channel itself is go ensure concurrency safety, and it can be used with confidence without additional synchronization measures.

Broadcast notification

Not only the goroutine , but also broadcast notifications, similar to the following Java code:

    public static void main(String[] args) throws InterruptedException {
        for (int i = 0; i < 10; i++) {
            new Thread(() -> {
                try {
                    synchronized (NotifyAll.class){
                        NotifyAll.class.wait();
                    }
                    System.out.println(Thread.currentThread().getName() + "done....");
                } catch (InterruptedException e) {
                    e.printStackTrace();
                }
            }).start();
        }
        Thread.sleep(3000);
        synchronized (NotifyAll.class){
            NotifyAll.class.notifyAll();
        }
    }

The main thread wakes up all the waiting sub-threads. This is essentially achieved through the wait/notify mechanism. The only difference is that all waiting threads are notified.

The replacement is the realization go

func main() {
    notify := make(chan struct{})
    for i := 0; i < 10; i++ {
        go func(i int) {
            for {
                select {
                case <-notify:
                    fmt.Println("done.......",i)
                    return
                case <-time.After(1 * time.Second):
                    fmt.Println("wait notify",i)

                }
            }
        }(i)
    }
    time.Sleep(1 * time.Second)
    close(notify)
    time.Sleep(3 * time.Second)
}

When you close a channel later, it will make all get channel of goroutine returned directly, without blocking, is the use of this feature implements all broadcast notification goroutine purposes.

Note that the same channel cannot be closed repeatedly, otherwise panic will appear.

channel decoupling

The above examples are based on the unbuffered channel , which is usually used for goroutine between 060e2599ed1955; at the same time, the channel also has the characteristics of buffering:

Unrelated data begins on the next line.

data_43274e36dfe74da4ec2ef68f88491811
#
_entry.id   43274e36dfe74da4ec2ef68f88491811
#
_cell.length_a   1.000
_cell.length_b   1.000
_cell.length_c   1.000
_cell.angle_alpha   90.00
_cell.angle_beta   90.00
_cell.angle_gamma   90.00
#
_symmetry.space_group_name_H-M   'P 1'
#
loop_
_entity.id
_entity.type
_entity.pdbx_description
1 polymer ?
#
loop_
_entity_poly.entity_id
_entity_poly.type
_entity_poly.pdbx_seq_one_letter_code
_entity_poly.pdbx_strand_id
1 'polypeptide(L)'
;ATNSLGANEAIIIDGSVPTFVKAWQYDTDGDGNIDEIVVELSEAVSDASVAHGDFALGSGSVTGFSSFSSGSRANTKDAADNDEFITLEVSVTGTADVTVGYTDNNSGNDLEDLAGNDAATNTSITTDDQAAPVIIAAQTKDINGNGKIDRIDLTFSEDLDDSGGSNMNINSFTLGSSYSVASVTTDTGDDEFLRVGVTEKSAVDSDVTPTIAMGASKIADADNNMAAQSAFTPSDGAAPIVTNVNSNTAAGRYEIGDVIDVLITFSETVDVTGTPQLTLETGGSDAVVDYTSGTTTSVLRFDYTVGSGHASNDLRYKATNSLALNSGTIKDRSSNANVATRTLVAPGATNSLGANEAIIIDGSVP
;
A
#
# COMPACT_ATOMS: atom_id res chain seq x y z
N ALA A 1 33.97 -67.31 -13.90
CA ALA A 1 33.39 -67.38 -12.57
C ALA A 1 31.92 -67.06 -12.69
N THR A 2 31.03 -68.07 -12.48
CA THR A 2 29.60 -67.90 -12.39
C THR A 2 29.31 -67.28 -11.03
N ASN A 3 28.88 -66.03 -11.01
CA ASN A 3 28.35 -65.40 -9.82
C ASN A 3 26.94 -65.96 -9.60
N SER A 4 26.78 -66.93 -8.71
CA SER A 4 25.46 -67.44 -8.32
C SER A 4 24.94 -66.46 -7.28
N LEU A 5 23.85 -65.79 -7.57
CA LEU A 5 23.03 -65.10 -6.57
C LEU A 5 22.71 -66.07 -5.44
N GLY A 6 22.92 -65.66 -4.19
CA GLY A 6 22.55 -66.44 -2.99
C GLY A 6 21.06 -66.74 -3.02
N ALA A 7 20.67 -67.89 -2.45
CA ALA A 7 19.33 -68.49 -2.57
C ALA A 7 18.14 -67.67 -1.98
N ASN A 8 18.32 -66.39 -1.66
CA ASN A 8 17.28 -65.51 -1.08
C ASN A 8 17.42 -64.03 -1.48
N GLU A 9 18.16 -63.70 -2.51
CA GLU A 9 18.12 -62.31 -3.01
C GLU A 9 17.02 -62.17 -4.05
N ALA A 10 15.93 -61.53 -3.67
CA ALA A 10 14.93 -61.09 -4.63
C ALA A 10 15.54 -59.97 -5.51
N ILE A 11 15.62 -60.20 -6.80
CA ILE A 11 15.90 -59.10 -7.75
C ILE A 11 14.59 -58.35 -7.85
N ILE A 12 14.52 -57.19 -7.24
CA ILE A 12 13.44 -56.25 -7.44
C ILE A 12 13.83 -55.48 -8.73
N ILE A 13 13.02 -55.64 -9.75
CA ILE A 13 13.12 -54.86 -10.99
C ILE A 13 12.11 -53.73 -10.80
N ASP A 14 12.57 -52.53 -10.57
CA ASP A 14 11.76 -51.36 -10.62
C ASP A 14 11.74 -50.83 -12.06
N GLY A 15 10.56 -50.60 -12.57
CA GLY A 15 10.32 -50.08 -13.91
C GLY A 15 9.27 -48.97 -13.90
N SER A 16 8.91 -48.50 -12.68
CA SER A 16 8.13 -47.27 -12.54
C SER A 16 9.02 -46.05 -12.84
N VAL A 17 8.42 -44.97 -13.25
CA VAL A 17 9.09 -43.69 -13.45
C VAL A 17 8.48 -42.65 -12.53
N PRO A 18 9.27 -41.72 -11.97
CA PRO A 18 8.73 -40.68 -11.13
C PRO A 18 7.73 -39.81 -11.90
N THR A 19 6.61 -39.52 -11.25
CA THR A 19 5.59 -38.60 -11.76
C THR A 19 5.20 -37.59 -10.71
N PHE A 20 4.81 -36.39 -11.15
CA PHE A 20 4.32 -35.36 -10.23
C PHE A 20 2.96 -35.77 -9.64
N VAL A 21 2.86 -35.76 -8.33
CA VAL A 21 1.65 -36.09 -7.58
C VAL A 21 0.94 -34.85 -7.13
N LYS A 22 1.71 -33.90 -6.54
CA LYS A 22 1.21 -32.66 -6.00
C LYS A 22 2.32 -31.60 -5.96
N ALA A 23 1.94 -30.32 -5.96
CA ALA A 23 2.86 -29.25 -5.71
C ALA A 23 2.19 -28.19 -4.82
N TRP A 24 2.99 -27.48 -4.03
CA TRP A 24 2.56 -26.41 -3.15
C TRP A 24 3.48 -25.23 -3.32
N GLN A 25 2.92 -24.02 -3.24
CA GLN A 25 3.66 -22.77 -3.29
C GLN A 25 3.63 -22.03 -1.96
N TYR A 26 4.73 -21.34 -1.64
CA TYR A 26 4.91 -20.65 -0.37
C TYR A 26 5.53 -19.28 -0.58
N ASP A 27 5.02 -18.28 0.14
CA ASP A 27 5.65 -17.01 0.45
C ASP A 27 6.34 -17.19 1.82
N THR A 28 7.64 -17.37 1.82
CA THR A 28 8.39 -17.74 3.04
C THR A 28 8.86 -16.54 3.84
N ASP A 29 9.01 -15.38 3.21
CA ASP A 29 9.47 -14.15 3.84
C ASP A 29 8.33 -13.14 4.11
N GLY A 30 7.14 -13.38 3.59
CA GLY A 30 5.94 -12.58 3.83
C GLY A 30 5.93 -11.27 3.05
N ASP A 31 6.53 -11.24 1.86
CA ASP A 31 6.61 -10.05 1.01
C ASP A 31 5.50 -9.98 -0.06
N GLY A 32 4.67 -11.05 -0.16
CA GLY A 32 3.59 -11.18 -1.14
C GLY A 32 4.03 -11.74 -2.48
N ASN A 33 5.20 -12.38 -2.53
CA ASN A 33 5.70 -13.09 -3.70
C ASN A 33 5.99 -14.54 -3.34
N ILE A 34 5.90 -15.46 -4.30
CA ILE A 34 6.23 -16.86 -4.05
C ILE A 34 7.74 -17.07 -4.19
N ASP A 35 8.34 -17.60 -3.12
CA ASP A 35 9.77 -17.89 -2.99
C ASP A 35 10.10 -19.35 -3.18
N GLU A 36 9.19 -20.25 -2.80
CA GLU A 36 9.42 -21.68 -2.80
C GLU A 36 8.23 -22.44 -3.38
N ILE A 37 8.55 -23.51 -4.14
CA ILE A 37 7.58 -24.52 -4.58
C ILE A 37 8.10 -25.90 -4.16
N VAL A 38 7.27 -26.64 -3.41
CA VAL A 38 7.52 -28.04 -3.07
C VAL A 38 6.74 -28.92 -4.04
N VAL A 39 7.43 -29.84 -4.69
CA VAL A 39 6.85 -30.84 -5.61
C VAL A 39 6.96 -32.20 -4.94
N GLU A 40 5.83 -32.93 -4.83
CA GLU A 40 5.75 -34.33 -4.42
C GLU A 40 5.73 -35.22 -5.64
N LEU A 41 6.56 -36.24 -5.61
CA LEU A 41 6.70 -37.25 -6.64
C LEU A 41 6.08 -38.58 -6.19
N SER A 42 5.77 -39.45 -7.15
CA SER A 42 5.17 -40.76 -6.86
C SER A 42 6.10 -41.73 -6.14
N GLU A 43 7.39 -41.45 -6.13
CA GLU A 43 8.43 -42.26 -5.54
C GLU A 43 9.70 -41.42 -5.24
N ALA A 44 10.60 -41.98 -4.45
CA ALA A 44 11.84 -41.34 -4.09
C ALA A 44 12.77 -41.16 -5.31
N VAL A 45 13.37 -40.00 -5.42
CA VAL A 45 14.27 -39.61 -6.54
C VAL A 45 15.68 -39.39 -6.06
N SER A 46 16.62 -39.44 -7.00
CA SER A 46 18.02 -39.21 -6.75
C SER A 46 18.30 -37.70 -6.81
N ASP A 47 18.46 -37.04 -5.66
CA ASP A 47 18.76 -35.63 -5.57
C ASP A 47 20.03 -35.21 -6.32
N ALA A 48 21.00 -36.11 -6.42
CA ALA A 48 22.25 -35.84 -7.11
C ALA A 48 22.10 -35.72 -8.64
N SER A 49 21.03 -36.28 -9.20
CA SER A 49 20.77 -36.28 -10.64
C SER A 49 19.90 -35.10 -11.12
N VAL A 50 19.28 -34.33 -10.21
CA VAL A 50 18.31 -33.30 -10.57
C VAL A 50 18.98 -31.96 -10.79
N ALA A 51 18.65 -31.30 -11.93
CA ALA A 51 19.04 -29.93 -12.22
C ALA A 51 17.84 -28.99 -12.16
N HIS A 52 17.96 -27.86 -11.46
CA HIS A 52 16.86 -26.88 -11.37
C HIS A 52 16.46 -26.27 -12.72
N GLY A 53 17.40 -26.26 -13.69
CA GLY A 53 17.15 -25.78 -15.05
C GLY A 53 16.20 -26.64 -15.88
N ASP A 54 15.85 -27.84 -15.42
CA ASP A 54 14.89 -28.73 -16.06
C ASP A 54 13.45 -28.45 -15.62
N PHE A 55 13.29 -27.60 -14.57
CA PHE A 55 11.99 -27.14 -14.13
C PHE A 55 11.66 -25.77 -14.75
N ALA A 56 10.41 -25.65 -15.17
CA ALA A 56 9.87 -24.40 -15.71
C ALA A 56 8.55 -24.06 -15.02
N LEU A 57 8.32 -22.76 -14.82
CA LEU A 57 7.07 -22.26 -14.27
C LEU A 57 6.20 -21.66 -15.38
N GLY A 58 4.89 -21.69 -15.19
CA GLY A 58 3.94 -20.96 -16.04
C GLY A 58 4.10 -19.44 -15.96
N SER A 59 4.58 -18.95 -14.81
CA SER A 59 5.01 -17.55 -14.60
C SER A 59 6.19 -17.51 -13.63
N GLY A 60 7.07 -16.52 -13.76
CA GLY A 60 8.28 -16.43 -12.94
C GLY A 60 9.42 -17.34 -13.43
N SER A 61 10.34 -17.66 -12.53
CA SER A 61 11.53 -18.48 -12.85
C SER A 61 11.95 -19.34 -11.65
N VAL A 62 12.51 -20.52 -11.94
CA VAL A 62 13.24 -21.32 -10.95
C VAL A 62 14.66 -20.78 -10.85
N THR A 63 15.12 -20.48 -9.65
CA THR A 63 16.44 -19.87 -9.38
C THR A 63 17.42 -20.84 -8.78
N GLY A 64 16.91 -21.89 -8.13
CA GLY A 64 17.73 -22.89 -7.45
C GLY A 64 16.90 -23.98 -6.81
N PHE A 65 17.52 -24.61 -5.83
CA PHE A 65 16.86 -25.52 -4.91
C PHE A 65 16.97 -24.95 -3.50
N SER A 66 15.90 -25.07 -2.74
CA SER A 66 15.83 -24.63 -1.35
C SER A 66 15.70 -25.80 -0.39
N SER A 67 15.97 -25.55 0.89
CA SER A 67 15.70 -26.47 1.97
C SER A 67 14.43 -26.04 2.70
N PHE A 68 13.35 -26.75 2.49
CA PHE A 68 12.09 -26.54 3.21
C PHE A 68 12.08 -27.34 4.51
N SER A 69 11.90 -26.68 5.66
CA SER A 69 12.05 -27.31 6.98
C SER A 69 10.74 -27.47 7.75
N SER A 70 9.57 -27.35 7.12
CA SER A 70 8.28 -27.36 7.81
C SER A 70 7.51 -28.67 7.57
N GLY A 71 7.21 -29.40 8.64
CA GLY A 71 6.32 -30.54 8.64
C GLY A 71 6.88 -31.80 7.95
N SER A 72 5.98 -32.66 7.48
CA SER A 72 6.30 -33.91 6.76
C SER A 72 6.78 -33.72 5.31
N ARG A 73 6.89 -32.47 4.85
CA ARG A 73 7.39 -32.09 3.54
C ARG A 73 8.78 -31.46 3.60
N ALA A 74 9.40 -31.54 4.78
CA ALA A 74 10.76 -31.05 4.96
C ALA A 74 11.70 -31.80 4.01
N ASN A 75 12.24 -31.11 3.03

ch :=make(chan T, 100)

It can be directly understood as a queue. It is precisely because of the buffering capacity that we can decouple the business. The producer only channel , and the consumer only needs to take out the data and do his own business.

It also has the characteristics of a blocking queue:

  • The producer will be blocked channel
  • Consumers will also block when channel
As can be seen from the above example, the writing of go to achieve the same function will be simpler and more direct, and the relative Java will be much more complicated (of course this is also related to the partial low-level api used here).

BlockingQueue in Java

These features are BlockingQueue Java, and they have the following similarities:

  • goroutine/thread communication can be carried out through both.
  • With the characteristics of queues, services can be decoupled.
  • Support concurrency safety.

Similarly, they have big differences. From the performance point of view:

  • channel supports select syntax, and channel is more concise and intuitive.
  • channel supports closing and cannot send messages channel
  • channel supports the definition of the direction, with the help of the compiler, the semantic description of the behavior can be more accurate.

Of course, the essential difference is that the channel is CSP model recommended by go. With the support of the compiler, concurrent communication can be realized at a very light cost.

And BlockingQueue for Java is just one implementation of a data structure of concurrency-safe, without using it has other means of communication; but they have blocking queue characteristic, all the initial contact channel create confusion when.

Same pointchannel-specific
Blocking strategySupport select
Set sizeSupport closed
Concurrency safetyCustom direction
Common data structureCompiler support

to sum up

Having experience in a programming language is indeed much more convenient for learning other languages. For example, when I wrote about Java at Go , I found many similarities, but the implementation was different.

Take the concurrent communication here, essentially because of the different concurrency model;

Go more recommended to use communication to share memory, while Java use shared memory to communicate (so that you have to lock to synchronize).

Studying with doubts will indeed do more with less.

I will add after discussing with netizens recently. In fact Go channel is also achieved by locking the shared memory, which is inevitable in any language.

Since they are all shared memory, what is the difference between using shared memory by ourselves? The main thing is that the channel has a higher level of abstraction, and it will be easier to understand and maintain when we use this type of high abstraction level to write code.

However, in some special scenarios, it is necessary to pursue the ultimate performance. It is more appropriate to use shared memory when reducing the granularity of the lock. Therefore, Go official also provides a sync.Map/Mutex such as 060e2599ed1c2e; but in concurrent scenarios, it is more recommended to use channel to solve the problem.